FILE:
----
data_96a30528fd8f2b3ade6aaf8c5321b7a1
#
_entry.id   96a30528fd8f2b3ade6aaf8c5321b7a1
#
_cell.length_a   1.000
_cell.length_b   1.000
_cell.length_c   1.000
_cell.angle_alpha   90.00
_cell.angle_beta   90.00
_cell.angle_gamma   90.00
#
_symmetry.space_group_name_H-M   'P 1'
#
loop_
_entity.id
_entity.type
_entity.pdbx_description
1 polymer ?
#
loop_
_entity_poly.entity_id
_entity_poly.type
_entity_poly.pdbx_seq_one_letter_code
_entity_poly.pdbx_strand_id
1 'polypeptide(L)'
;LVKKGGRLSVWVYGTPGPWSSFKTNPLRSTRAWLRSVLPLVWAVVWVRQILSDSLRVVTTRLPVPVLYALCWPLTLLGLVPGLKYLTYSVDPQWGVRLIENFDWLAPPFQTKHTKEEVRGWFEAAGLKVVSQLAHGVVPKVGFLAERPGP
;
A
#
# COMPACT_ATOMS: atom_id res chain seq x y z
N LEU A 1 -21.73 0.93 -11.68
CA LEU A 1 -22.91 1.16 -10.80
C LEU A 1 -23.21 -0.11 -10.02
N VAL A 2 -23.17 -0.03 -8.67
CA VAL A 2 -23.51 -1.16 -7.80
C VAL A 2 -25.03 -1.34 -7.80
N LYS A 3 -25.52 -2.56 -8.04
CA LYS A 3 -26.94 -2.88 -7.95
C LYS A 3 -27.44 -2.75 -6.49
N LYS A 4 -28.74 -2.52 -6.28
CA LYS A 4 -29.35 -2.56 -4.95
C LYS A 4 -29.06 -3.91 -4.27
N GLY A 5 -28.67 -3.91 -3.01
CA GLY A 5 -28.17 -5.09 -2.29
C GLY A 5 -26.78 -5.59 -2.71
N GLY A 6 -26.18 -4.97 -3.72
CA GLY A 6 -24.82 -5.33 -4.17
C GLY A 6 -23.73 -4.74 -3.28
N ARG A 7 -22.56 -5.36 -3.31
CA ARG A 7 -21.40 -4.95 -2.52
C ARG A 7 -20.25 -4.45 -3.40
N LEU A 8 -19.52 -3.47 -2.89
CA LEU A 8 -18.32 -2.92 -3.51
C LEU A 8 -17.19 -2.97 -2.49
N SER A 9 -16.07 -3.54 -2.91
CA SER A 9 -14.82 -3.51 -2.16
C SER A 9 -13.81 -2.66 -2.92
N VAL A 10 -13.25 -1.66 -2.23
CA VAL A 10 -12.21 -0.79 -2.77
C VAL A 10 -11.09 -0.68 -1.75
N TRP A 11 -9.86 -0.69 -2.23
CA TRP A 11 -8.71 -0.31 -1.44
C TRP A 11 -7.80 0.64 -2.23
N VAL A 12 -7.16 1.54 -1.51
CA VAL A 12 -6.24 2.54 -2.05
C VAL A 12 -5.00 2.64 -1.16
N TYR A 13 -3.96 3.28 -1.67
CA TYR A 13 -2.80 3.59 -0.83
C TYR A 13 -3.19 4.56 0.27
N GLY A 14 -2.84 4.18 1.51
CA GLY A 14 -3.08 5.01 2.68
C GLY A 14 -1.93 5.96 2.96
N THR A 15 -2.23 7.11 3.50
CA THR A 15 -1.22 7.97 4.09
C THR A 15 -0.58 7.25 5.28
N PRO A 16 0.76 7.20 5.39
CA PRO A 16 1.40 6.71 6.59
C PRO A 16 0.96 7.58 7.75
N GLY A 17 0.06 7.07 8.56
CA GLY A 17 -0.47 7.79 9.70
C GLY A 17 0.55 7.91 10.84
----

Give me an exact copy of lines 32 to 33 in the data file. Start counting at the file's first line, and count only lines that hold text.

CA LEU A 1 -22.91 1.16 -10.80
C LEU A 1 -23.21 -0.11 -10.02